Witness says crane toppled over during a "sandstorm which turned to rainstorm"
Saudi Civil Defense says via Twitter that storms caused the crane collapse
Mecca's Masjid al-Haram surrounds Islam's holiest site, the Kaaba
A powerful storm toppled a construction crane Friday afternoon at the Masjid al-Haram, or Grand Mosque, in Mecca – killing at least 107 people and injuring 238 others, Saudi Arabia’s civil defense authorities said on Twitter.
Photos and video on social media showed the crane crashing through the mosque roof and the aftermath, with bodies, blood and debris spread across the courtyard.
The crane fell 10 days before the start of the Hajj, the annual pilgrimage expected to bring 2 million people to Mecca. The Masjid al-Haram is the largest mosque in the world and surrounds Islam’s holiest site, the Kaaba – a cube-shaped shrine that worshippers circle.
One man said the bad weather contributed to the chaos after the crane toppled over.
“We just washed and were getting ready to head to the Masjid al-Haram for the Maghrib prayer (sunset prayer),” said Yahya Al Hashemi, 30, a CNN iReporter who shot iPhone video of the crane striking the roof of the mosque. “It was a sandstorm which turned to rainstorm and lot of the construction covering boards were flying around, and lots of cracking noises which unfortunately ended with this tragedy. … Everybody were pushing trying to escape from inside towards the exits.”
More than 50 rescue teams and 80 ambulances converged on the mosque as part of the rescue effort after the crane fell at 5:24 p.m. local time (10:23 a.m. ET), said Saudi Civil Defense Director Maj. Gen Suleiman al-Amro.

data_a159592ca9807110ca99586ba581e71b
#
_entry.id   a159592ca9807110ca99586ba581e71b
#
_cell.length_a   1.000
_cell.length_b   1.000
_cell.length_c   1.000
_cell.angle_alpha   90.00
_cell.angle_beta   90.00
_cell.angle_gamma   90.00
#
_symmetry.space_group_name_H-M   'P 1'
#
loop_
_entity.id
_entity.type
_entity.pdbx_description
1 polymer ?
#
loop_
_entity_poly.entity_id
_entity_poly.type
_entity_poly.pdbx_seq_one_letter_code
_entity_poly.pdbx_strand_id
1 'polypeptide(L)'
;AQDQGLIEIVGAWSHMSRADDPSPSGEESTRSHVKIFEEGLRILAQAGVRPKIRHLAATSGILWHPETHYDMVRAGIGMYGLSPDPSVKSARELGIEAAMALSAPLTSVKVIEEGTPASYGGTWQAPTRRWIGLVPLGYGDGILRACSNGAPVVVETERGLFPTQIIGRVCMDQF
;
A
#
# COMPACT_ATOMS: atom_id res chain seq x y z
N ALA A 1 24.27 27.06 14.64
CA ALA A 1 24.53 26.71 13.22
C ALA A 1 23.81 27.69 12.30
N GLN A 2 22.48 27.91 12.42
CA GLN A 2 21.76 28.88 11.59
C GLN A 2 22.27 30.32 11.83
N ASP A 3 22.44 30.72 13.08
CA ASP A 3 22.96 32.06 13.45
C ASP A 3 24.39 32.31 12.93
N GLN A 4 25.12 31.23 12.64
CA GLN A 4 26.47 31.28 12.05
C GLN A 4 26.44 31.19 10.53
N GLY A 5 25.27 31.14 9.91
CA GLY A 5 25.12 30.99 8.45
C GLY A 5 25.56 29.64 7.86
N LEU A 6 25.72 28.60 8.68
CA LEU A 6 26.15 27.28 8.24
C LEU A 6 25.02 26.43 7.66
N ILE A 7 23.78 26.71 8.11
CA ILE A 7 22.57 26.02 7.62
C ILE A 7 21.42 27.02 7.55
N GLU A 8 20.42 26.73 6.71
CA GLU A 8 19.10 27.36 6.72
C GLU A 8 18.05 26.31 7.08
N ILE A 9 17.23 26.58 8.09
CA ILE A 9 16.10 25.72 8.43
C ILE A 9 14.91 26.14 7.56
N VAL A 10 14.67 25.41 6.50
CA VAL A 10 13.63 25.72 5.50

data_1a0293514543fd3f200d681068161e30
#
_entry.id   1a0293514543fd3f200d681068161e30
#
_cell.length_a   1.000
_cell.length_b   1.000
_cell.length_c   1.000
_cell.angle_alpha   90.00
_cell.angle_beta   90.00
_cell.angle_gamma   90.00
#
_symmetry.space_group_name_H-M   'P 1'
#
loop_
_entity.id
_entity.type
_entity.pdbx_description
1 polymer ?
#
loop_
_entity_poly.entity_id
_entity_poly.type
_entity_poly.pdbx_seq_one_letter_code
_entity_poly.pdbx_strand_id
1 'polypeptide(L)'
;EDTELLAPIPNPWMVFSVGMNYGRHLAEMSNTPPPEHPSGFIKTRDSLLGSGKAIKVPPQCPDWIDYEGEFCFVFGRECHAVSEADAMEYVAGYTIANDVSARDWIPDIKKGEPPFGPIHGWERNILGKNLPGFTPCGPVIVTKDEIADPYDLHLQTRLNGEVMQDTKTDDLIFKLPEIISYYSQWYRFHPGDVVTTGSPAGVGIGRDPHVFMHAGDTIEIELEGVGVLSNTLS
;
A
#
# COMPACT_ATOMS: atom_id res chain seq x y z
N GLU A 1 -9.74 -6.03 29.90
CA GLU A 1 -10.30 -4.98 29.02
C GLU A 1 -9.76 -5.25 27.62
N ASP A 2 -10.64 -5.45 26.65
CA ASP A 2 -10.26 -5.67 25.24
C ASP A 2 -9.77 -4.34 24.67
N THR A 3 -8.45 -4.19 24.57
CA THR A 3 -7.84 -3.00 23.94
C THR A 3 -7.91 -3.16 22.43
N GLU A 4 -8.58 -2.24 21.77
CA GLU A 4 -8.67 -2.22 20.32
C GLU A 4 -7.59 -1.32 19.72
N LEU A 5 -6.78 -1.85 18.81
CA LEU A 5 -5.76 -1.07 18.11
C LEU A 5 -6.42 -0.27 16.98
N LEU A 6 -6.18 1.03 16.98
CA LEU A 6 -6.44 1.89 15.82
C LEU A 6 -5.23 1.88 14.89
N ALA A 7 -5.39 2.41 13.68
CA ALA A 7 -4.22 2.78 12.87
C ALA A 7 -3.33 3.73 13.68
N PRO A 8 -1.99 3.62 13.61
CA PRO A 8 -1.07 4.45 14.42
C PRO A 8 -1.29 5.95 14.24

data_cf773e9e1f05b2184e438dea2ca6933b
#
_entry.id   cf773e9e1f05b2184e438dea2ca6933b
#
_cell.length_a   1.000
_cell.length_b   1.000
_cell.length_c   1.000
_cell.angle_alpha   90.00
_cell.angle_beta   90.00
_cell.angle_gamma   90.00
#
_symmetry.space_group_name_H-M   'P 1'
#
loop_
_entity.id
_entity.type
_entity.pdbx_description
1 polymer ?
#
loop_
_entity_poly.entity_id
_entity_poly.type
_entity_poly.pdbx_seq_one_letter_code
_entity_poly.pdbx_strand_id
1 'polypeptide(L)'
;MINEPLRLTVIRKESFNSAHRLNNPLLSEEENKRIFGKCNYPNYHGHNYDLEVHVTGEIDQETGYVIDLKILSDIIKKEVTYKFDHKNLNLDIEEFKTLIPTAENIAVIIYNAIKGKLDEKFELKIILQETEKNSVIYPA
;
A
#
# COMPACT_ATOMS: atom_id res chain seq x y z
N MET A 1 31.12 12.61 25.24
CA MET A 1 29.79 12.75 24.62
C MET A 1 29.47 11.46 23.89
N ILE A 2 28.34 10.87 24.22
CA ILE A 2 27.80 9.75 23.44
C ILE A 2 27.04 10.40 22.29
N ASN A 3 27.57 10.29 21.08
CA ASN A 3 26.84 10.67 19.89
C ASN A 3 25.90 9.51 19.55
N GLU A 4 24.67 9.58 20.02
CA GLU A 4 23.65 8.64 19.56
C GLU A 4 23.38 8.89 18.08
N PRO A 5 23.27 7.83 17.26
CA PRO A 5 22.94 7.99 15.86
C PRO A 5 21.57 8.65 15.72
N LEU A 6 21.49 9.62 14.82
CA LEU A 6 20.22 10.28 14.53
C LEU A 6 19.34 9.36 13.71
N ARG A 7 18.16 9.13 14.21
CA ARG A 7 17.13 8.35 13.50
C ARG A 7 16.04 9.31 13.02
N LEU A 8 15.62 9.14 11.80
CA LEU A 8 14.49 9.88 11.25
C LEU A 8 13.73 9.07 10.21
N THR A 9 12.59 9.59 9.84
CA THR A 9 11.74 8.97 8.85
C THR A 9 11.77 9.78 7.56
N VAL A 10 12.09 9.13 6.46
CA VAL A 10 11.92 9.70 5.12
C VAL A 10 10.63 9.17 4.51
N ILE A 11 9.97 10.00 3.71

A strong thunderstorm developed over Mecca at about 4 p.m. local time Friday (9 a.m. ET), bringing gusty winds that shifted direction and caused the local temperature to drop from 42 to 25 degrees Celsius (107.6 to 77 degrees Fahrenheit), CNN meteorologists reported.
Khaled Al-Maeena, editor at large at the Saudi Gazette in Jeddah, said the storm was so strong it uprooted trees and broke window panes throughout Mecca. The crane fell between times the mosque is crowded with people, he said.
“Had it happened an hour later it would have been much worse,” he said. “Had it happened five hours earlier or four hours earlier, I think the death toll would have been more than a thousand.
Construction cranes surround the Grand Mosque, which is being enlarged to make the pilgrimage more manageable, he said
“The irony is that all this expansion was being done to see to the welfare of the pilgrims,” he said.
At least 12 Egyptian pilgrims were injured, the Egyptian health ministry said. Ministry spokesman Hossam Abdel-Ghaffar told Ahram Online that two were in critical condition. India’s external affairs ministry received reports nine of its pilgrims were injured, a ministry spokesman said Friday via Twitter.
The Grand Mosque is no stranger to tragedies, often because of the crush of people in Mecca for Hajj.
In 2006, a stampede killed at least 363 people. That stampede, like others in the past, happened during a stone-throwing ritual in which the pilgrims stone a symbolic devil.
Hundreds were killed in stampedes in 2004 and 1998 and 1,426 died in 1990.
Islam requires every Muslim who is physically and financially able to make the journey to Mecca at least once in his/her life.
Hajj occurs two months and 10 days after Ramadan ends, during the Islamic month of Dhul-Hijjah.
CNN’s Hamdi Alkhshali and Nick Paton Walsh contributed to this report.